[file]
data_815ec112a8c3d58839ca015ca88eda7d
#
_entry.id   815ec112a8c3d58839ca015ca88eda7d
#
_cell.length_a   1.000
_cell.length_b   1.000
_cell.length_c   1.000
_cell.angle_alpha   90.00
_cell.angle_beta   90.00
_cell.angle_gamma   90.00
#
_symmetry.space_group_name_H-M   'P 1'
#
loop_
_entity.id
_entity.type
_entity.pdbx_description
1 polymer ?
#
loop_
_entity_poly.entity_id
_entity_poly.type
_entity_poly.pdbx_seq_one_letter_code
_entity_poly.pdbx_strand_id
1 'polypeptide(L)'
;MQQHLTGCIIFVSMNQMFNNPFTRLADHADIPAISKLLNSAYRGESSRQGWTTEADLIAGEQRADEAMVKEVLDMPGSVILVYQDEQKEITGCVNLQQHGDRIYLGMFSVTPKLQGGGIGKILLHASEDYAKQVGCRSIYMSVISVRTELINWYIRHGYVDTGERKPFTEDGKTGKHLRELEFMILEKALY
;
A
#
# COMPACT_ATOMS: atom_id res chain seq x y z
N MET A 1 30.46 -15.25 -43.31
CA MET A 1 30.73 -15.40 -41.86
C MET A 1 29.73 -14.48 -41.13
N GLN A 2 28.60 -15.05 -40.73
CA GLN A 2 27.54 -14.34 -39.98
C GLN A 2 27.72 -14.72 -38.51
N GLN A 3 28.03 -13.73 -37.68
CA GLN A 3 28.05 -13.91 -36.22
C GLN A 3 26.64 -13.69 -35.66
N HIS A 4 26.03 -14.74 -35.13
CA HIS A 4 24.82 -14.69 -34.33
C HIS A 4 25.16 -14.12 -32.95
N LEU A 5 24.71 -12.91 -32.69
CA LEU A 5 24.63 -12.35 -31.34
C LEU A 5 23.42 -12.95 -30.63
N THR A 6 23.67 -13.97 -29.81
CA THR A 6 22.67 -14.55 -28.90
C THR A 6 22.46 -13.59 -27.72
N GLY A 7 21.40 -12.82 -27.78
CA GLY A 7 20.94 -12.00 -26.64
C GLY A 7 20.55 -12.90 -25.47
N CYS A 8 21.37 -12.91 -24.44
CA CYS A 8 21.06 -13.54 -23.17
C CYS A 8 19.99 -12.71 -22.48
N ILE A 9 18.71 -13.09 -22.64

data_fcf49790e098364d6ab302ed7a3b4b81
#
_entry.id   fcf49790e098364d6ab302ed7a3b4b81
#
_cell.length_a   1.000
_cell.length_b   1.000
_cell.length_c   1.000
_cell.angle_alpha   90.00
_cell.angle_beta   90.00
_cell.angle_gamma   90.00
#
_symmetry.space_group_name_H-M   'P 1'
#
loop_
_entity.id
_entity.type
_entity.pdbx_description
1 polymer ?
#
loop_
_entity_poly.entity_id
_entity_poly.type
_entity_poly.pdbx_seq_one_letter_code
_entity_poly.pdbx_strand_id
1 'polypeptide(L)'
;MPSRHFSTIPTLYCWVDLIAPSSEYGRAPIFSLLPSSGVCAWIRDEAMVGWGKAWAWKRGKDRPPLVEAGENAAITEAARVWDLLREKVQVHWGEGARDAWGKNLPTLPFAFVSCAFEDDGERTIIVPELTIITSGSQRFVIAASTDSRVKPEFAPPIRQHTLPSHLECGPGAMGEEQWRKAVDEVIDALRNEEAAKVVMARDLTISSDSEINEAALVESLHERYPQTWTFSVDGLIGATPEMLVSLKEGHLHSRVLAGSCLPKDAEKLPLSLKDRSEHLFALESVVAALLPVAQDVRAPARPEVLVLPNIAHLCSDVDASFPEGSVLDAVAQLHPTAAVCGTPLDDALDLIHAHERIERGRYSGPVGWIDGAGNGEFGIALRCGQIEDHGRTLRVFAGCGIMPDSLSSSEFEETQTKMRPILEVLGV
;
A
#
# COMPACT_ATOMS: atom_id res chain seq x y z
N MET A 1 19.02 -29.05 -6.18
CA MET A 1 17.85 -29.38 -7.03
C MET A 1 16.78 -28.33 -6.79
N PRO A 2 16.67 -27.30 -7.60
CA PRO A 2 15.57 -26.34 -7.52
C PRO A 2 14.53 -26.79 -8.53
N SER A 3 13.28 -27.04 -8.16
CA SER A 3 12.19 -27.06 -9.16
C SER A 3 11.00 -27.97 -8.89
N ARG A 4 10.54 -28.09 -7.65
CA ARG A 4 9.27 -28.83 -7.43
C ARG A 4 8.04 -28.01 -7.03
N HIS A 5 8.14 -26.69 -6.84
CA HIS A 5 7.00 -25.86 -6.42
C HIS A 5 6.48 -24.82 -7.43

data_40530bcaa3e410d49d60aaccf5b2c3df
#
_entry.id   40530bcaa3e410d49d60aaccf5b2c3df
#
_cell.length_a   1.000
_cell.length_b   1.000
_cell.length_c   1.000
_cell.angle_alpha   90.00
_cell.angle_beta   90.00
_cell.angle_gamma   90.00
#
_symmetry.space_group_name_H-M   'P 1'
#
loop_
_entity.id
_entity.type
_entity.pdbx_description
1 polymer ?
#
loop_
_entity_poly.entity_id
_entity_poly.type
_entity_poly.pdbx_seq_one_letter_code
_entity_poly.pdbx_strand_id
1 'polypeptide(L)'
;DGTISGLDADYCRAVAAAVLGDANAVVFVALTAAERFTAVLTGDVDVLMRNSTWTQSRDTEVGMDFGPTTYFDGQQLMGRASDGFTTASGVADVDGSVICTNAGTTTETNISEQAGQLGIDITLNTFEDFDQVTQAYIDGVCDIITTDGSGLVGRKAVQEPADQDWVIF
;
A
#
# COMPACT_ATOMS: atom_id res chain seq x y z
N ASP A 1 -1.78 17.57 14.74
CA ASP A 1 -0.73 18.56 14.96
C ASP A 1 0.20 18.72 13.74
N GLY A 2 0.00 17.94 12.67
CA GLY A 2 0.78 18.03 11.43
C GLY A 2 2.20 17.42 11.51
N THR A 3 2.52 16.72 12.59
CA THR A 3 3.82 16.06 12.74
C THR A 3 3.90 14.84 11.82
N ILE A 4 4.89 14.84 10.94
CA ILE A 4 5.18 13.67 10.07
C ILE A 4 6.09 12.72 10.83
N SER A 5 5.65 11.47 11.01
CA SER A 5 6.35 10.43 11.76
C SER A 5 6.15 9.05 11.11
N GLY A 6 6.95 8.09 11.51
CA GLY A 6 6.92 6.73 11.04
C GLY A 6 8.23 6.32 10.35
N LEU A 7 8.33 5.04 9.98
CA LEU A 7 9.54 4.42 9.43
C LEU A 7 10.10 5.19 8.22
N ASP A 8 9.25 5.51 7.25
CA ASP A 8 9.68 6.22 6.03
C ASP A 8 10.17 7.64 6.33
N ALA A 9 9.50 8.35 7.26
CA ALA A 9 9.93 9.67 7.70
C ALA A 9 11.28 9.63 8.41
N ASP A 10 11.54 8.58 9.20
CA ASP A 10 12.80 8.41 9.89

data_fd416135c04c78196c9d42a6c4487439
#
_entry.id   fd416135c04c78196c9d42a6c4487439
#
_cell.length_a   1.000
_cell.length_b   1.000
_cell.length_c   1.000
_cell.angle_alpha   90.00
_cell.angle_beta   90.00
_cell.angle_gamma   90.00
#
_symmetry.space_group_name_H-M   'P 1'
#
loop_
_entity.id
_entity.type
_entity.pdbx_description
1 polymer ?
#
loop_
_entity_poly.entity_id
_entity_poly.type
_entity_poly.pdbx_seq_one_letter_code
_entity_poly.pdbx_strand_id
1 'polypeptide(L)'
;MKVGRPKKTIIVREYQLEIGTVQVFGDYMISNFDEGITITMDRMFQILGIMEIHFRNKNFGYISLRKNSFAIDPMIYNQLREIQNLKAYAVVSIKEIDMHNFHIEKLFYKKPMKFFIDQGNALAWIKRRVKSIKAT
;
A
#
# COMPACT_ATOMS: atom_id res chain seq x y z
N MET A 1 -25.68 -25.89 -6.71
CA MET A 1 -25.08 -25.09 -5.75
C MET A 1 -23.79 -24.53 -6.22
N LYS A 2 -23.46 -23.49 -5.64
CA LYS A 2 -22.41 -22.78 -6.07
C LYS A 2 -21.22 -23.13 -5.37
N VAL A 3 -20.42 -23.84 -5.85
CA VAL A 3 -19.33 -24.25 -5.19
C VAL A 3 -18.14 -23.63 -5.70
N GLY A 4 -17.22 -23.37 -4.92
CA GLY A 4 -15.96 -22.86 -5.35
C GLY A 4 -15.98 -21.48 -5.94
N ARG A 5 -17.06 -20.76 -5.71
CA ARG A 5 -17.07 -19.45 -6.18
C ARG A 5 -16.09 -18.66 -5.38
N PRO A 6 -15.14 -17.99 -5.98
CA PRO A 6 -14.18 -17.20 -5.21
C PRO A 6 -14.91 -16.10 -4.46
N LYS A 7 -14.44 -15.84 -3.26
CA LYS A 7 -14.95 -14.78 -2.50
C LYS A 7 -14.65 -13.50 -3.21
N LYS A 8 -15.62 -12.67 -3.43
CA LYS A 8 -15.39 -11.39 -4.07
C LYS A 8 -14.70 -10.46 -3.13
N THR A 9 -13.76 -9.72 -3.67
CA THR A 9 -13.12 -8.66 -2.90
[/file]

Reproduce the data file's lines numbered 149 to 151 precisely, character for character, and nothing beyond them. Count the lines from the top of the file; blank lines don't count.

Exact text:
N LEU A 7 8.33 5.04 9.98
CA LEU A 7 9.54 4.42 9.43
C LEU A 7 10.10 5.19 8.22